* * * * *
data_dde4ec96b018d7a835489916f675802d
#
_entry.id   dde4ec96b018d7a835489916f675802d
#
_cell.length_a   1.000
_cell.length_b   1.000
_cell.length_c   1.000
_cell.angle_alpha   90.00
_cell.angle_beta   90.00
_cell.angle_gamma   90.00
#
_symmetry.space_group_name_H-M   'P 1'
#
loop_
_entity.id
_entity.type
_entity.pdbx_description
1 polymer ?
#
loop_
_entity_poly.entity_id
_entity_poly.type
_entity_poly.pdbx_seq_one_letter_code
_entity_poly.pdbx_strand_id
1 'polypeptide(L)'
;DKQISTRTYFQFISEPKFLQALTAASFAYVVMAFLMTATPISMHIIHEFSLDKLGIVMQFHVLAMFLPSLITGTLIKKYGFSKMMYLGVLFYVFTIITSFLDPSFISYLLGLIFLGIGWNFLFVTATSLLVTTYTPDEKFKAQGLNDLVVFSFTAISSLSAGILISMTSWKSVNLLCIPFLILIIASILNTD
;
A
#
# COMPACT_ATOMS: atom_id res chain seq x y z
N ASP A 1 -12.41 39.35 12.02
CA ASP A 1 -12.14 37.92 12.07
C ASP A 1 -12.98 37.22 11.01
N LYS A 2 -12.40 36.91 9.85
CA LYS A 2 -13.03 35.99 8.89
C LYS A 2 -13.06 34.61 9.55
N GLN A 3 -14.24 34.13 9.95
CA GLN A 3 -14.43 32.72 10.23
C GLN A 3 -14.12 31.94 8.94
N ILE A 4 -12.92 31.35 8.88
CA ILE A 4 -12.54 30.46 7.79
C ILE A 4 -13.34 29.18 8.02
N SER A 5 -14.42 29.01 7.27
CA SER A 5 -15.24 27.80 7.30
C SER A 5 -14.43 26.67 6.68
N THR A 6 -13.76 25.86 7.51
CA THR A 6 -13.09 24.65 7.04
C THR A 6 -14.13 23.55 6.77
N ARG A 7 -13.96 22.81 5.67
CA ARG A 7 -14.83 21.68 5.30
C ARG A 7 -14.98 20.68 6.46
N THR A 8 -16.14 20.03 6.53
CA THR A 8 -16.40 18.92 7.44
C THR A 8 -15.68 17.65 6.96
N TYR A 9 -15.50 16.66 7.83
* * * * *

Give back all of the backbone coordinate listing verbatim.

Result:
data_dde4ec96b018d7a835489916f675802d
#
_entry.id   dde4ec96b018d7a835489916f675802d
#
_cell.length_a   1.000
_cell.length_b   1.000
_cell.length_c   1.000
_cell.angle_alpha   90.00
_cell.angle_beta   90.00
_cell.angle_gamma   90.00
#
_symmetry.space_group_name_H-M   'P 1'
#
loop_
_entity.id
_entity.type
_entity.pdbx_description
1 polymer ?
#
loop_
_entity_poly.entity_id
_entity_poly.type
_entity_poly.pdbx_seq_one_letter_code
_entity_poly.pdbx_strand_id
1 'polypeptide(L)'
;DKQISTRTYFQFISEPKFLQALTAASFAYVVMAFLMTATPISMHIIHEFSLDKLGIVMQFHVLAMFLPSLITGTLIKKYGFSKMMYLGVLFYVFTIITSFLDPSFISYLLGLIFLGIGWNFLFVTATSLLVTTYTPDEKFKAQGLNDLVVFSFTAISSLSAGILISMTSWKSVNLLCIPFLILIIASILNTD
;
A
#
# COMPACT_ATOMS: atom_id res chain seq x y z
N ASP A 1 -12.41 39.35 12.02
CA ASP A 1 -12.14 37.92 12.07
C ASP A 1 -12.98 37.22 11.01
N LYS A 2 -12.40 36.91 9.85
CA LYS A 2 -13.03 35.99 8.89
C LYS A 2 -13.06 34.61 9.55
N GLN A 3 -14.24 34.13 9.95
CA GLN A 3 -14.43 32.72 10.23
C GLN A 3 -14.12 31.94 8.94
N ILE A 4 -12.92 31.35 8.88
CA ILE A 4 -12.54 30.46 7.79
C ILE A 4 -13.34 29.18 8.02
N SER A 5 -14.42 29.01 7.27
CA SER A 5 -15.24 27.80 7.30
C SER A 5 -14.43 26.67 6.68
N THR A 6 -13.76 25.86 7.51
CA THR A 6 -13.09 24.65 7.04
C THR A 6 -14.13 23.55 6.77
N ARG A 7 -13.96 22.81 5.67
CA ARG A 7 -14.83 21.68 5.30
C ARG A 7 -14.98 20.68 6.46
N THR A 8 -16.14 20.03 6.53
CA THR A 8 -16.40 18.92 7.44
C THR A 8 -15.68 17.65 6.96
N TYR A 9 -15.50 16.66 7.83